About Wild Grass in the Lawn

Written by mark keller
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About Wild Grass in the Lawn
Many species of wild grass will grow in lawns. (Wild West Grass image by Dhannte from Fotolia.com)

Wild grasses are often known for sprouting up in your lawn and trying to take over. There are many different types of wild grass, but most of them are hardier than the domestic grass intentionally planted in your lawn. Some homeowners try to exterminate invasive grasses, while other choose to accept the natural diversity provided by wild grass.

Types of Wild Grass

There are countless species of wild grass, with different varieties growing in different regions. Most grasses can be classified as either bunch grass, which grows in tight clusters of shoots, or sod grass, which forms a solid carpet of foliage. Wild grasses come in numerous colours, ranging from nearly-red to nearly-blue, and there are species adapted for almost every pH level and degree of moisture.

Grasses in Competition

Wild grass will often naturally sprout up in your lawn, particularly when the soil is dry. Most wild grasses can survive dry conditions better than domestic grass, and will begin to take over when the grass intentionally planted is weak. The new species of grass will likely be a different colour or texture than your existing grass, and can give your lawn a mottled appearance.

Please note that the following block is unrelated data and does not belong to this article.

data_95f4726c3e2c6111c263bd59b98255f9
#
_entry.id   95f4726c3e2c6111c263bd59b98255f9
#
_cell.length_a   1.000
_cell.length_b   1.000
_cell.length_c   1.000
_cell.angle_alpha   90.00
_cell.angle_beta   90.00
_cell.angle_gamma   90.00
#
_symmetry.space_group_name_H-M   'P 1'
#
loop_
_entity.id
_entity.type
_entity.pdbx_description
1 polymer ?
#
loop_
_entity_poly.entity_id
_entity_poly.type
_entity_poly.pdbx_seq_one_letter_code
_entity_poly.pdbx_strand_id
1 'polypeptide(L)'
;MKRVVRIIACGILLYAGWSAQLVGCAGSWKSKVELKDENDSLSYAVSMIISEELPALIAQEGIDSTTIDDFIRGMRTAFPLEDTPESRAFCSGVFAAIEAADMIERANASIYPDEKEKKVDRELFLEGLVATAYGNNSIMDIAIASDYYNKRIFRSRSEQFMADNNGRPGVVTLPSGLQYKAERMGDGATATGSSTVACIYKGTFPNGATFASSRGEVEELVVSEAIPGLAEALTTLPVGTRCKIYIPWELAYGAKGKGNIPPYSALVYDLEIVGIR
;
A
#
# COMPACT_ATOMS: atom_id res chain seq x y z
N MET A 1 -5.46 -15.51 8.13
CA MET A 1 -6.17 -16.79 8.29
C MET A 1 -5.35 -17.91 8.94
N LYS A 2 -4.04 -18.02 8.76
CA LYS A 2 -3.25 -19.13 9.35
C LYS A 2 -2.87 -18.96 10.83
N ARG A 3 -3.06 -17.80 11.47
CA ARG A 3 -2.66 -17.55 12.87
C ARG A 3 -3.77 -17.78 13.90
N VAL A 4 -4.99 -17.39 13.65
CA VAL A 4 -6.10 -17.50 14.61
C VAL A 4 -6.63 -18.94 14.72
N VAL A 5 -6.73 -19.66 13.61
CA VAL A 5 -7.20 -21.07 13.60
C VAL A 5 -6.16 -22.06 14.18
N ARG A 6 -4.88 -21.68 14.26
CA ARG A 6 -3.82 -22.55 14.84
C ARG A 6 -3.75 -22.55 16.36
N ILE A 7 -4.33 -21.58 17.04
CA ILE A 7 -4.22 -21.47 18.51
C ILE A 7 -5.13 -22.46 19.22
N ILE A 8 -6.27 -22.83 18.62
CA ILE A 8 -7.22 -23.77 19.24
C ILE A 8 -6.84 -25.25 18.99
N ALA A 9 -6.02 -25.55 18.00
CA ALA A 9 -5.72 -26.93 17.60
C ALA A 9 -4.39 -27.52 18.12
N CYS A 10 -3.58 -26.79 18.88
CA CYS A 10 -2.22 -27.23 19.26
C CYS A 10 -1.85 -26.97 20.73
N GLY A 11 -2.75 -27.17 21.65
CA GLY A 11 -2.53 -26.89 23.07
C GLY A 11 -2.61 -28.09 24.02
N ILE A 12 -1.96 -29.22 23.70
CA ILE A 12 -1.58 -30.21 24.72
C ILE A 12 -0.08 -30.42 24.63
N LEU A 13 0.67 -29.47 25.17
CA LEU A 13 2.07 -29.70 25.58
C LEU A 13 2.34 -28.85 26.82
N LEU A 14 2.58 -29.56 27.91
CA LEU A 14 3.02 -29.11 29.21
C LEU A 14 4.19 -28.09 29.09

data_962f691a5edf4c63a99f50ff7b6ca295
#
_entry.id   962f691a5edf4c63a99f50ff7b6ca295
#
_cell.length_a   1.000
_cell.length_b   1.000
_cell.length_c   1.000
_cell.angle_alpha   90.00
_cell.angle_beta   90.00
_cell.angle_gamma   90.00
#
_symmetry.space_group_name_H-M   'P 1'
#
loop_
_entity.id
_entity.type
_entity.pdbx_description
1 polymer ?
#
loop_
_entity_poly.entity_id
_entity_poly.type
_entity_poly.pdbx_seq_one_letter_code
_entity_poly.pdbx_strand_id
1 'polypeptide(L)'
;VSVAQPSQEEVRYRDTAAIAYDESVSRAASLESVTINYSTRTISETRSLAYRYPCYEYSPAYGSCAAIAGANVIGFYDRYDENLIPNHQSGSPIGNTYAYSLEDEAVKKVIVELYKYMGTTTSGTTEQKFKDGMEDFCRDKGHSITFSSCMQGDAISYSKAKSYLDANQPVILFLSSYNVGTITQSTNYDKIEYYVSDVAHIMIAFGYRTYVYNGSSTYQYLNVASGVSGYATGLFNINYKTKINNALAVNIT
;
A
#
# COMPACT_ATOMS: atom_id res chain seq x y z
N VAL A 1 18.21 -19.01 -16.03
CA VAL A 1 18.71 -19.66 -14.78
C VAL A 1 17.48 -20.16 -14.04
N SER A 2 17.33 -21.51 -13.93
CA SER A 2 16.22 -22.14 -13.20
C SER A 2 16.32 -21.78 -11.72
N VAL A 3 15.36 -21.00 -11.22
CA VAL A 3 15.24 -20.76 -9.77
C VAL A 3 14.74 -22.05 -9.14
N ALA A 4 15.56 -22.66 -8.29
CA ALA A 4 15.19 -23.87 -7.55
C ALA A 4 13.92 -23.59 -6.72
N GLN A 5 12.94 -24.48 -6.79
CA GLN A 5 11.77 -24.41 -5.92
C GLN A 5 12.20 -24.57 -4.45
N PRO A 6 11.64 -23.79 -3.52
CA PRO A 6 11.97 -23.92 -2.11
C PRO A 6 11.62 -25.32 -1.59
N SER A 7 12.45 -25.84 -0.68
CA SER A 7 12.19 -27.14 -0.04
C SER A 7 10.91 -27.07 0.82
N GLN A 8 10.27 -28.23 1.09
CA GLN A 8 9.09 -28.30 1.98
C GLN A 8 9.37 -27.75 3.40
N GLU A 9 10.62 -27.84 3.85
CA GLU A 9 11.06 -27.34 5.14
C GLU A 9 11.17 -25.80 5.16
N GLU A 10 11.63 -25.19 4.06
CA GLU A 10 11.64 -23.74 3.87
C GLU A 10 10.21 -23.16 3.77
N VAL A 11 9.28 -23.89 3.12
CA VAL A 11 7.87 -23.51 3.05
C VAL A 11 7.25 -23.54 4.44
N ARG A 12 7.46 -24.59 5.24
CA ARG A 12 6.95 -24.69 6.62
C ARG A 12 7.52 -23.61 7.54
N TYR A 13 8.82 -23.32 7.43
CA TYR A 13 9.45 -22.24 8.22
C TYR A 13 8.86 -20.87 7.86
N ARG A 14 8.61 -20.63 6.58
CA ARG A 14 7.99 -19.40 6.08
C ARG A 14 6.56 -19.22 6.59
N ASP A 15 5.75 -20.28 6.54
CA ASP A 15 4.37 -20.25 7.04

Fighting Wild Grass

Wild grass can be combated simply by ensuring that the domestic grass has ideal growing conditions. Fertilising the lawn, deep and infrequent watering, and mowing at a height of approximately 2½ inches can all prevent a wild grass takeover. Chemical herbicides are also effective at destroying wild grass, though domestic grass may have to be replanted after application.

Advantages to Growing Wild Grass

Sometimes the best option is to embrace nature instead of fighting it. Growing wild grass in your lawn is easier than growing domestic grass and tends to be better for the immediate environment. Wild grasses usually require less water and hence can often stay green all year long without external assistance from sprinkler systems. Native grasses improve the strength and quality of the soil, as well.

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